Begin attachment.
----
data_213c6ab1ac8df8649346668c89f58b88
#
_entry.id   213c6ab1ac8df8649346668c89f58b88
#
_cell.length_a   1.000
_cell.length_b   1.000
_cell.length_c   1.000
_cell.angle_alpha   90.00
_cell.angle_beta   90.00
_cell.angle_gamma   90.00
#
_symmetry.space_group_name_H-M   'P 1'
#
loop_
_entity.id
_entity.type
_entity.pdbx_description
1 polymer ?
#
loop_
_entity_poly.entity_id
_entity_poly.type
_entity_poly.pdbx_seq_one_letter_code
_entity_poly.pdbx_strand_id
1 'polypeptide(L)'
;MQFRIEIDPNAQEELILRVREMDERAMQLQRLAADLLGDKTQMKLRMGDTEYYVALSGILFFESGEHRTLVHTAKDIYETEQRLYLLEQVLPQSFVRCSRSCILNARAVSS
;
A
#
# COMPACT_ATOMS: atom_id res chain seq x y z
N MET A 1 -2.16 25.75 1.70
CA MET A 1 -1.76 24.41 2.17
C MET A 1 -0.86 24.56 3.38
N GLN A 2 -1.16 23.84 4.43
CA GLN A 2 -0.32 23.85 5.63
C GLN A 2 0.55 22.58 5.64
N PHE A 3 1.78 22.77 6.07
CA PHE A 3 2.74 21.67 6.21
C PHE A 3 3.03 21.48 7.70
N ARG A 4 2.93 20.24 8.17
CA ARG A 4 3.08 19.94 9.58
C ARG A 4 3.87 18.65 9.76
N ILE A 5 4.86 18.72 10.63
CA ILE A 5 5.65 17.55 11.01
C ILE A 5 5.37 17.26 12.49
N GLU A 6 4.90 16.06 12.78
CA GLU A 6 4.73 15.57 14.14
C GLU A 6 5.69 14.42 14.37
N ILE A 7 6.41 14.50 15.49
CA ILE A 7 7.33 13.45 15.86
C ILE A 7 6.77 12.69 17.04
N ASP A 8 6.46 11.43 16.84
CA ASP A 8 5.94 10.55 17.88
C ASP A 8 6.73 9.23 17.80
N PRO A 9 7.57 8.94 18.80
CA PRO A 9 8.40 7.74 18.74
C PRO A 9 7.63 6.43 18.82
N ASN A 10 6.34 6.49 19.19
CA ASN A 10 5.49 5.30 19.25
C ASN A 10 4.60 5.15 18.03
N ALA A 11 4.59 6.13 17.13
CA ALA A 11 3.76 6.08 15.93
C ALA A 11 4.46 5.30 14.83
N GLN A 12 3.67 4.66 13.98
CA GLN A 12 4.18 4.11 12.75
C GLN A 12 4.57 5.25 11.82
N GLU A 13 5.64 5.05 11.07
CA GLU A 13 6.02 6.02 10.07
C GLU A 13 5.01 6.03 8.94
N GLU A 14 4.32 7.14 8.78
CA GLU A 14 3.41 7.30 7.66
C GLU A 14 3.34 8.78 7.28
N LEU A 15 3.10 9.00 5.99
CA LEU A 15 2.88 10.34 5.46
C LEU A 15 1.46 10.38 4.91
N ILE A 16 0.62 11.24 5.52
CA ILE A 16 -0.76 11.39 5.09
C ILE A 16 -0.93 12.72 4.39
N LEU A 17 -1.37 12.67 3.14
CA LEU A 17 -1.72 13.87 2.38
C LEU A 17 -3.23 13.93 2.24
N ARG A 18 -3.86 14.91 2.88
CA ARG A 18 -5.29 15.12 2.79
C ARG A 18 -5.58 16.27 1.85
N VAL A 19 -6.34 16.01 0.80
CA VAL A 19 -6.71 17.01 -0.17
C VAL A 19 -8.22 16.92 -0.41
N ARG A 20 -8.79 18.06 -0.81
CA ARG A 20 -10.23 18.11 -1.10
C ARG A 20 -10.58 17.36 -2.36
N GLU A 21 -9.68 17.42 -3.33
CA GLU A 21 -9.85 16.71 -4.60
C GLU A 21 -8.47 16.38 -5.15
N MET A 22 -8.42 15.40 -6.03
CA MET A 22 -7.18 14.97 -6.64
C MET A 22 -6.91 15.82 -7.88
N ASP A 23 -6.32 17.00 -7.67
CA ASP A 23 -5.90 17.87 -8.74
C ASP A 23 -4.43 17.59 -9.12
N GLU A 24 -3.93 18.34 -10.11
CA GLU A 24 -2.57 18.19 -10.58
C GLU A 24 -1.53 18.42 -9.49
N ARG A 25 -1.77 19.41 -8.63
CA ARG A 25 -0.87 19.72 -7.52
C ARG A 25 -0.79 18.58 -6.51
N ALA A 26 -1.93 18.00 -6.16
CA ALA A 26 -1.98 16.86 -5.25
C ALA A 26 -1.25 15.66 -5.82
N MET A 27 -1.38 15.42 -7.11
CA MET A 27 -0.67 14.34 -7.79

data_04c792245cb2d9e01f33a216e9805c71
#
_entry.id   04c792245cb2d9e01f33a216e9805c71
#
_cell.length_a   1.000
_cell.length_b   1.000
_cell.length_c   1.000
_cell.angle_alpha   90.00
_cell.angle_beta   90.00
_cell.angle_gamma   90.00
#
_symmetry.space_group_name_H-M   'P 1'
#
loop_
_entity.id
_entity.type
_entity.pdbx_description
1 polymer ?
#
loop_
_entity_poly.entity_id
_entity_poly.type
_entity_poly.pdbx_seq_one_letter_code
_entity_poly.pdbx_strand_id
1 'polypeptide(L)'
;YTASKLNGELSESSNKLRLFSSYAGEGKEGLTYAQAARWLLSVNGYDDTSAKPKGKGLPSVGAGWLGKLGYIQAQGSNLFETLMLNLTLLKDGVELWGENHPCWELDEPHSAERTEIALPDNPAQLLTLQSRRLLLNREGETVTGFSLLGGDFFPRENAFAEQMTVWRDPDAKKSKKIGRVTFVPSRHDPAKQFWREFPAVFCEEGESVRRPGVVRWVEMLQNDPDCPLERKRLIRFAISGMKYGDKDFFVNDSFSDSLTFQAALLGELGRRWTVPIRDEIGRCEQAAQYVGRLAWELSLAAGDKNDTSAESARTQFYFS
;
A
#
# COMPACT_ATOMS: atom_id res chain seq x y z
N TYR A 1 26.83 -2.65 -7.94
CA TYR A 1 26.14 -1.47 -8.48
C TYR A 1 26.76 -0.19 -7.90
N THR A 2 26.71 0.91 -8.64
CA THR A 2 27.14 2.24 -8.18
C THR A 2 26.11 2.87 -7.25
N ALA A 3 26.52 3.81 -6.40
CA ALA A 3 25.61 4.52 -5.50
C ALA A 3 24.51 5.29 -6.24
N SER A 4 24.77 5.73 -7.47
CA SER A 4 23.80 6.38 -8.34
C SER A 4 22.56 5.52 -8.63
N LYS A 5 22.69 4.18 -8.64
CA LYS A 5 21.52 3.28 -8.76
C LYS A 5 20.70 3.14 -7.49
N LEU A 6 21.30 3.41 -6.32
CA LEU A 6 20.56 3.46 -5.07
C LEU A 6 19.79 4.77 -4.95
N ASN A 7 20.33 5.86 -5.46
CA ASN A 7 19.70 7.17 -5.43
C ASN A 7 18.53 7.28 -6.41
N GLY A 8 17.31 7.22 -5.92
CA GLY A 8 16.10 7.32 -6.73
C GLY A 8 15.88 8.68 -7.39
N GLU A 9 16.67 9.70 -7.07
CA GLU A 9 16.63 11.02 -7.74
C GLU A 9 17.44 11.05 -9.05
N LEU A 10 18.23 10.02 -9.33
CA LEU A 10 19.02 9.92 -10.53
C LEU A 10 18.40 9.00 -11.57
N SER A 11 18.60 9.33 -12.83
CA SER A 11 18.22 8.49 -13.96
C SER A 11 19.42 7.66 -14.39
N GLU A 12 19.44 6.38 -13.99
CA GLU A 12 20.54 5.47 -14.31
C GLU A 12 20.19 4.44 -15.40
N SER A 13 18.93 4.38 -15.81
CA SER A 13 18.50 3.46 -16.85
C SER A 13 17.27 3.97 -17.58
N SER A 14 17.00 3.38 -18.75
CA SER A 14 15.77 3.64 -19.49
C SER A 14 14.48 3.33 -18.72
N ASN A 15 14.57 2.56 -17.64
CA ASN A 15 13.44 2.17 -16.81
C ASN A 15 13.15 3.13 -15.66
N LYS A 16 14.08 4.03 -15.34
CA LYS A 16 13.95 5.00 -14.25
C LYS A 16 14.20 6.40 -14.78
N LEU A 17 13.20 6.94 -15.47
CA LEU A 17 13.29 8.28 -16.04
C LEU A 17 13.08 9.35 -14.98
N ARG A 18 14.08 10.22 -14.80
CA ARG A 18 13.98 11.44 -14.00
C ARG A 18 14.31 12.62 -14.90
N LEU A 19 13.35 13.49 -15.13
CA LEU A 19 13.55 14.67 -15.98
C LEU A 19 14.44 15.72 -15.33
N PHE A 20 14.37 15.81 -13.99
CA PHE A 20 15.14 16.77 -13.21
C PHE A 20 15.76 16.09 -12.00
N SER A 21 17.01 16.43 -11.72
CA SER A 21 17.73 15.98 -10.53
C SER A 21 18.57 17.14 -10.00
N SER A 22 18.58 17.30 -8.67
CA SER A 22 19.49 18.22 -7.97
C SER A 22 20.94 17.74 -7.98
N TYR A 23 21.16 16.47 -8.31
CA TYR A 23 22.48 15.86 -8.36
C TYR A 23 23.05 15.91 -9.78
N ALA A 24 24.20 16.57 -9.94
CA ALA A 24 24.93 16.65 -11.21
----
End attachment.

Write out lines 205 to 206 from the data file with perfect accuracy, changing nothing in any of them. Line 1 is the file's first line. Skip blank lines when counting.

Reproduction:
CA SER A 22 19.49 18.22 -7.97
C SER A 22 20.94 17.74 -7.98